## All Threes Domino Rules

### How To Play All Threes Dominoes

**Number Of Players**: 2 to 4

**Domino Set Required**: Double-Six

**All Threes** is similar to All Fives, the main difference that
scoring is based on multiples of 3 rather than 5.

**Setup**

After shuffling the dominoes, each player draws a single tile to determine who goes first; the lead goes to the heaviest tile (this is known as "drawing lots". These tiles are then returned to the stock and reshuffled.

Each of the player then draws 5 tiles to make up their hand. The remainder of the tiles make up the boneyard (or "stock"), and are held in or reserve to be drawn upon at need.

**Gameplay**

The first player downs the first domino. The first tile may be of any value, and need not be a double.
However, the first double played, whether it is the initial tile or not, can be played off of on all four
edges. This initial double is known as the *spinner*. All subsequent doubles can only connect on two edges.

Play proceeds to the left (clockwise). Each player adds a domino to an open end of the layout, if he can. If a player is unable to make a move, he must draw dominoes from the boneyard until he can make a move. If there are no dominoes left, then the player must pass.

**Scoring**

The object of the game is to make to make the open ends of the layout add up to 3 or a multiple of three, (3, 6, 9, 12, 15, etc.). The player who makes such a score receives that number of points.

At any time there may be 2, 3, or 4 open ends. When a double is first played, all of its dots count toward the total.

**Examples**

- If the first tile placed is a 6-6, then the player scores a 12. At this point all sides of the 6-6 are available for play.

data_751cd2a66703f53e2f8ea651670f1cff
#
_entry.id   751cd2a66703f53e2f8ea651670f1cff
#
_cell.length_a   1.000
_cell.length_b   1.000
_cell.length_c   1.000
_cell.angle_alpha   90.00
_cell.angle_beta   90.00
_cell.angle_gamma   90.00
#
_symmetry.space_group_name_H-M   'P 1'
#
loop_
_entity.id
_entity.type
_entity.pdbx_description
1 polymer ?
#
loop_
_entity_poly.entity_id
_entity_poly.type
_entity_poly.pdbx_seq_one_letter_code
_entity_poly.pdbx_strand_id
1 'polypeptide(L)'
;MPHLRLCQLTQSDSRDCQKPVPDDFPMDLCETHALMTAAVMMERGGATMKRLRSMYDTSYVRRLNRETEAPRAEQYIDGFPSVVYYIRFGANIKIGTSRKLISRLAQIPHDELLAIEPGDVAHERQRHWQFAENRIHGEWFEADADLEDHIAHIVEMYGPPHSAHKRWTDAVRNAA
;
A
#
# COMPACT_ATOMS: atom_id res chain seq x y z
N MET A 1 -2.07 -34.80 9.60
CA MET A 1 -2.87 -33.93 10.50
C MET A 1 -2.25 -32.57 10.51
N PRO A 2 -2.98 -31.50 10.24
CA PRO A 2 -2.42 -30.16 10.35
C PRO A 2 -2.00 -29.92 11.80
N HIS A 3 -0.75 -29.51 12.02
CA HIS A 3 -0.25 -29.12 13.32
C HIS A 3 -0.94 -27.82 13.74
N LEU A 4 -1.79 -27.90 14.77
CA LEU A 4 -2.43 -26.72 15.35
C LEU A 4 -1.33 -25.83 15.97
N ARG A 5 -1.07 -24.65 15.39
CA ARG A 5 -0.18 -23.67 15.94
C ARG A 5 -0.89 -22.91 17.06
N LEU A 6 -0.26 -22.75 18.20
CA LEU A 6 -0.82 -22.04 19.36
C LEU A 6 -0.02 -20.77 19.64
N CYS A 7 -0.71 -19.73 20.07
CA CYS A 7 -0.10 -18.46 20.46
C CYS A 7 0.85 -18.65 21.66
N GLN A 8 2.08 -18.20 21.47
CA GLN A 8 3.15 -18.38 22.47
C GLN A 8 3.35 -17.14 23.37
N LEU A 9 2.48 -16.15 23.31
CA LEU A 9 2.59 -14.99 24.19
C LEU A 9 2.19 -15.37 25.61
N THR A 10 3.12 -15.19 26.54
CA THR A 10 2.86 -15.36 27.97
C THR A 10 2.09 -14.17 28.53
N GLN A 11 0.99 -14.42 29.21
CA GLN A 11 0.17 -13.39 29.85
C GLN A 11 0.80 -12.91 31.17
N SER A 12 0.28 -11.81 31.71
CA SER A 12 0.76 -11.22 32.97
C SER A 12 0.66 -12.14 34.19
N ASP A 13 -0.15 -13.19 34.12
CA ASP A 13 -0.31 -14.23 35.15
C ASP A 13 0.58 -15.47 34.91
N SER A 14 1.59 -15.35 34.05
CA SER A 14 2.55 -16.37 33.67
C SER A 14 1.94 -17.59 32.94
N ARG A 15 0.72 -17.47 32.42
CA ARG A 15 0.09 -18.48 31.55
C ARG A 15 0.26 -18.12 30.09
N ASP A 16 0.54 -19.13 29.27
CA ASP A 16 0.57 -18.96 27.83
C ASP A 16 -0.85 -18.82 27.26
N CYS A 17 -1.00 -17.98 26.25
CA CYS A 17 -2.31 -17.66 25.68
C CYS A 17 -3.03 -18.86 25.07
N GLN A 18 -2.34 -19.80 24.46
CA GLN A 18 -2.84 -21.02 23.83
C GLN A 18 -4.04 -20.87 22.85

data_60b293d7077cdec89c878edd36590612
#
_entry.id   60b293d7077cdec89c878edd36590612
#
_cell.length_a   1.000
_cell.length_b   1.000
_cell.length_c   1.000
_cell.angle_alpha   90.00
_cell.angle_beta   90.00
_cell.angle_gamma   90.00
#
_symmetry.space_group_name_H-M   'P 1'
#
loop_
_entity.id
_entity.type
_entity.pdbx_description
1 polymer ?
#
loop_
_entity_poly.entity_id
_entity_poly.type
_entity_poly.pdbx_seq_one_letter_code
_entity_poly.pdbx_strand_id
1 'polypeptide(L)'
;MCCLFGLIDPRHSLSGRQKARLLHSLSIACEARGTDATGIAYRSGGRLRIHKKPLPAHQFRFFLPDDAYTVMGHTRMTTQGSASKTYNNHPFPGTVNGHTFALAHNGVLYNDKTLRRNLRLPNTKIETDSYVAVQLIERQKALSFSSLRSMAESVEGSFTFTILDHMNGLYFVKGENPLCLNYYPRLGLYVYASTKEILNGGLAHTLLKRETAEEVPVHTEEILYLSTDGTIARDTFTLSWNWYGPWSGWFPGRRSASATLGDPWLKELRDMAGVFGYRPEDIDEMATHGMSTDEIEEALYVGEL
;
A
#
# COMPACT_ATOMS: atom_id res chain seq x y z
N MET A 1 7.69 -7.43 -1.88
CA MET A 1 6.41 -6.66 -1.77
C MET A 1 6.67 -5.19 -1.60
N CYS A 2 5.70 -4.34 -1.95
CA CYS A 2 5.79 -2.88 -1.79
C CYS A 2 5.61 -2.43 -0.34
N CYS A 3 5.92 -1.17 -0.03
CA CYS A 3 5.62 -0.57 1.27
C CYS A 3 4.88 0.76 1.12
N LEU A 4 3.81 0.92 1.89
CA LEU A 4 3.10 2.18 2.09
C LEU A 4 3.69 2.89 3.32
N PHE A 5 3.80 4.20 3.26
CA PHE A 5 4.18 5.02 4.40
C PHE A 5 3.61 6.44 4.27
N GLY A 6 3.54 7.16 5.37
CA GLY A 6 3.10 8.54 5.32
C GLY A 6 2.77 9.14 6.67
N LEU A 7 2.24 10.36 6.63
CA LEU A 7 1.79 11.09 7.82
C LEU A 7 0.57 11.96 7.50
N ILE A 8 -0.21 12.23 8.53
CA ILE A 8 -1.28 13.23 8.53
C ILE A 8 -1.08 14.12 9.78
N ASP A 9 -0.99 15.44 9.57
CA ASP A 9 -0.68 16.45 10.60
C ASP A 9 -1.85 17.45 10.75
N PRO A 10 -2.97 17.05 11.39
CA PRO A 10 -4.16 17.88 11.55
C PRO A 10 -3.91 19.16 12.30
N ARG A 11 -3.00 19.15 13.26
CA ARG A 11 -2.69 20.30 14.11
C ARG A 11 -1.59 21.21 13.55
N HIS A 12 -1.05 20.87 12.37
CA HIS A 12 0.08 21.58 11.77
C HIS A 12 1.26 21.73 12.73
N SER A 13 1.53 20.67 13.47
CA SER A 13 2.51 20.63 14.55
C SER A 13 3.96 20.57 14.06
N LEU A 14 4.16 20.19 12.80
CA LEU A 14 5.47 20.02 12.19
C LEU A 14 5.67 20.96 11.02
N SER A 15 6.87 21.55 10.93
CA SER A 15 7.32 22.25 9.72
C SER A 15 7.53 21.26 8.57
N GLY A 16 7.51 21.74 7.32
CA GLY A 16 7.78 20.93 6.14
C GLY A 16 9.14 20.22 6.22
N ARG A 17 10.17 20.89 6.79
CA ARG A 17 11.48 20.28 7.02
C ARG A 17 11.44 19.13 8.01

- If the second tile placed is a 6-3, then the player scores 15. At this point three sides of the 6-6 are available for play, as well as the 3.
- If a 6-0 is played to th left edge of the 6-6, then that player scores 15 as well. At this point only two sides of the 6-6 are available for play, as well as the 3, and the 0.
- If a 0-2 is played on the 6-0, the total is 11 (6 + 6 + 3 + 2), so that move scores no points. If the next move is a 6-5, then the total is 16 (6 + 5 + 3 + 2), so no points again. If a 5-1 is then played off the 6-5, the total is 12 (6 + 3 + 2 + 1), so points are scored.

**Ending A Hand**

A hand ends either when a player plays all his tiles, or when a game is blocked, at which time the lightest hand wins total of his opponents points (minus any points in hs own hand), rounded to the nearest 3, and divided by 3. For example, if the winning player has 3 points in his hand, and his three opponents have 5, 11, and 13, then the total difference is 26 (5 + 11 + 13 - 3). This is rounded up to 27 and divided by 3. Thus, 9 additional points are added to the winner's total. All players retain the points that they have attained during gameplay, but only the winner gets the bonus points at the end of a hand.

**Winning A Game**

A game is generally played to 100, 200, or whatever is agree upon before the game begins.

A Cribbage board can also make a handy scorekeeping device. If a Cribbage board is used, the point totals during play (3, 6, 9, etc.) are divided by 3, yielding 1, 2, 3, etc. End-of-hand bonus points are still given full value (in which case they become even more important). Games played using a Cribbage board are typically played to a score of 61.

**Variations**

- The ends of the initial double (the spinner) do not count towards the point total once both sides of the tile have been played. If using this rule, then the pips on the "6-6" in examples "c" and "d" in the above diagram are not included in the total points.

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